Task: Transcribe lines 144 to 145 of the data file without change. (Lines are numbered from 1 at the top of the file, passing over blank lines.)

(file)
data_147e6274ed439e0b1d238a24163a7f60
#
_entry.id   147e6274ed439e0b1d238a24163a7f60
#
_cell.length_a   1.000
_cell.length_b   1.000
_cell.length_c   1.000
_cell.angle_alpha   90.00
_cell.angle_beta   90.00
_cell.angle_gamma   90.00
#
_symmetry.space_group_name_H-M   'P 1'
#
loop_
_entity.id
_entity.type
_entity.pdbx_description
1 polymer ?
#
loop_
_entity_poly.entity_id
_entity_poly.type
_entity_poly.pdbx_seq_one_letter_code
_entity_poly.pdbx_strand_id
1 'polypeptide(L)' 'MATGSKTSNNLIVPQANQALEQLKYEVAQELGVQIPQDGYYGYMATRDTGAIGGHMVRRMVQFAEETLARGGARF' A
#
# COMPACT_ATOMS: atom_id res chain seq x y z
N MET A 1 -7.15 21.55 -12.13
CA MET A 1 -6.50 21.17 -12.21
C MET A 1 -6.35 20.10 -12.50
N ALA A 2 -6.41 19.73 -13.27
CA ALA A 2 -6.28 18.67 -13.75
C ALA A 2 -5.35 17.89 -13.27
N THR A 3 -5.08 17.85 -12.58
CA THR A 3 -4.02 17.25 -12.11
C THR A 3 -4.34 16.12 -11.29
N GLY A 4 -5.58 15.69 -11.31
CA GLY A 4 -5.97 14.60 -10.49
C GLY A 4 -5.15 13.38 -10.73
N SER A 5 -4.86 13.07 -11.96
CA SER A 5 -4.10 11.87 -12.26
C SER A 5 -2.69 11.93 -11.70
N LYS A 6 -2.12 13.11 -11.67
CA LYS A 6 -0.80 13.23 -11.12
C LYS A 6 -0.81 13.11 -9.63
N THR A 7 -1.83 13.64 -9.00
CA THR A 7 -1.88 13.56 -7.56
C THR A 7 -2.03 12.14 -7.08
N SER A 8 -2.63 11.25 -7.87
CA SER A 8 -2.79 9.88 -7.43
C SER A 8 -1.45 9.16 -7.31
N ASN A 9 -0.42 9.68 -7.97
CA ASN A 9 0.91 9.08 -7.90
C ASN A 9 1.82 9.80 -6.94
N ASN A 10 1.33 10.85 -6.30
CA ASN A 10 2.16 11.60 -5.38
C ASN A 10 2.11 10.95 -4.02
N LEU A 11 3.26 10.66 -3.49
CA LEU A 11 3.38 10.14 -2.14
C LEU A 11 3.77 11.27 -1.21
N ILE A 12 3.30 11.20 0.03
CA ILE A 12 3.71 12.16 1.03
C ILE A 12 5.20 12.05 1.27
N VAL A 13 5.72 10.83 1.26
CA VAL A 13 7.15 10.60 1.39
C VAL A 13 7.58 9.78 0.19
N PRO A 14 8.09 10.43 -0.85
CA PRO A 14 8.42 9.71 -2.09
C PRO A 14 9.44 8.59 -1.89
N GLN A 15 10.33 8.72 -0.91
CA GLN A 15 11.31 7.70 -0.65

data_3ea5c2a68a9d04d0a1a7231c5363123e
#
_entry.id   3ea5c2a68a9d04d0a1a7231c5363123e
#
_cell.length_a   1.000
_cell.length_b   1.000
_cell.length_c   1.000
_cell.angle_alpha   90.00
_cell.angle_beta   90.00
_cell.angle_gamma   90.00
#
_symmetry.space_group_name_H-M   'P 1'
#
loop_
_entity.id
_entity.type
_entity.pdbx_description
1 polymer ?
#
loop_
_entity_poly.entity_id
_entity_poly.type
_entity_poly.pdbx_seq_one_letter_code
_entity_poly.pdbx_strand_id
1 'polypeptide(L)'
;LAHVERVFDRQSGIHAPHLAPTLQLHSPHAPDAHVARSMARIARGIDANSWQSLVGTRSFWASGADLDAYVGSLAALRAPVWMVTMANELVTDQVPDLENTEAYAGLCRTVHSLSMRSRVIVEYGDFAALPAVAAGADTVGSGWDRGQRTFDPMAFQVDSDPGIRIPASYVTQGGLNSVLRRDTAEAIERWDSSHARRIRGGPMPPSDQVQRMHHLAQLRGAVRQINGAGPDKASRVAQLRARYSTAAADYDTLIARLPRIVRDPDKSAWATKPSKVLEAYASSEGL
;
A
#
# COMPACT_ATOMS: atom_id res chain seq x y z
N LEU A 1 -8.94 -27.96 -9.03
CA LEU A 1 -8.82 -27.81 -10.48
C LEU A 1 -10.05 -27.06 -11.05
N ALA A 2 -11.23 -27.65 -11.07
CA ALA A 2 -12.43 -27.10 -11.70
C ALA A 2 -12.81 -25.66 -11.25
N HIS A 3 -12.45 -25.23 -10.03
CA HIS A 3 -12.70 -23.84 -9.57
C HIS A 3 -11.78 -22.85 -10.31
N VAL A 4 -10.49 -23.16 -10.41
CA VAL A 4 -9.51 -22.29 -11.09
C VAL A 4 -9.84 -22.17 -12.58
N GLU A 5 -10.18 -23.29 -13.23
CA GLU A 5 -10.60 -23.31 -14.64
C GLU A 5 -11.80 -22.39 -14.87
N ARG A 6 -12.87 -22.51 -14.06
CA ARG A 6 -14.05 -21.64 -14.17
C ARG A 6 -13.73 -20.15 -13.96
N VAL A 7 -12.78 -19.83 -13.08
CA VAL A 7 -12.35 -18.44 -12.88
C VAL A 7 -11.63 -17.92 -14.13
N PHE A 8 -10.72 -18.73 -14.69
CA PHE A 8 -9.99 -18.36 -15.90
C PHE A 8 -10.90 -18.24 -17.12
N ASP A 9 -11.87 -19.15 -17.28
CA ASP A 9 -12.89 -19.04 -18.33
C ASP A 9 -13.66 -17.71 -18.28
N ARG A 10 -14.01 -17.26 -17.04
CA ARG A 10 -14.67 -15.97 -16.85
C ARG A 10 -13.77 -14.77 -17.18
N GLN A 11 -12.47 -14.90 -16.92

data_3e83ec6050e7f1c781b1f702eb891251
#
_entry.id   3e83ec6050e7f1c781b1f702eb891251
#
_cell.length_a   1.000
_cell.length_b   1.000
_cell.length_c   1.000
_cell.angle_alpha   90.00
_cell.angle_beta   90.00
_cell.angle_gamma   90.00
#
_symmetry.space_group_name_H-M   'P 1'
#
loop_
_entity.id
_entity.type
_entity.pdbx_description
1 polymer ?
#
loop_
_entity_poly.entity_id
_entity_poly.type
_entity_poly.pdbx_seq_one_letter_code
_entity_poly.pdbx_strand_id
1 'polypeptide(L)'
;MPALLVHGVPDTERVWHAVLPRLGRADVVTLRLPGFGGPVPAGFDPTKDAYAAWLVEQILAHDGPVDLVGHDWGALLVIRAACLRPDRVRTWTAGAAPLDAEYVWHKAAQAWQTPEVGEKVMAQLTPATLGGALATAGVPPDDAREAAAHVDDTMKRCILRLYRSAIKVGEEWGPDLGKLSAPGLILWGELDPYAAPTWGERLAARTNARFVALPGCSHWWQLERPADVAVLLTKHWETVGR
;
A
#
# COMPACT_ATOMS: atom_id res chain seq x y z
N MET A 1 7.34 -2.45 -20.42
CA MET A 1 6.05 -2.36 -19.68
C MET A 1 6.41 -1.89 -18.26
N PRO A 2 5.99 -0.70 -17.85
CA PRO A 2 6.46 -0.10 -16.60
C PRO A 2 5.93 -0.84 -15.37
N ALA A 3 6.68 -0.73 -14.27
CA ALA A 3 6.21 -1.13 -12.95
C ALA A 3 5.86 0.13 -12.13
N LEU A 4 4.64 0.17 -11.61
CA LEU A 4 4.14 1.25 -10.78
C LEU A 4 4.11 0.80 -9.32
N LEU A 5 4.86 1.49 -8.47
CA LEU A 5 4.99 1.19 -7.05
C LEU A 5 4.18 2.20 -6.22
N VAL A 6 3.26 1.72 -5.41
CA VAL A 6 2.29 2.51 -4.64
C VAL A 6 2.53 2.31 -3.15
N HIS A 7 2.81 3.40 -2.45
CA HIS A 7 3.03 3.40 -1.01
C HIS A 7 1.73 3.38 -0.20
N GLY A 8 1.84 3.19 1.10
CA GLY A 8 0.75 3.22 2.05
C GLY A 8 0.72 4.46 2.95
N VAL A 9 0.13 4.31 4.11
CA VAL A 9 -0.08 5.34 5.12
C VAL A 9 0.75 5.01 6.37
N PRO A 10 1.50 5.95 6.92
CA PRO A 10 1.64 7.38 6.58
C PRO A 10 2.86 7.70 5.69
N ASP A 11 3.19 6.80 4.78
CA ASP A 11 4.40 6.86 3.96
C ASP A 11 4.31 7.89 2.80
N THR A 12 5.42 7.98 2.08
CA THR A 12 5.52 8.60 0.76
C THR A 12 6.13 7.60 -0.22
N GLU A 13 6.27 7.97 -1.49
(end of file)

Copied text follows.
_symmetry.space_group_name_H-M   'P 1'
#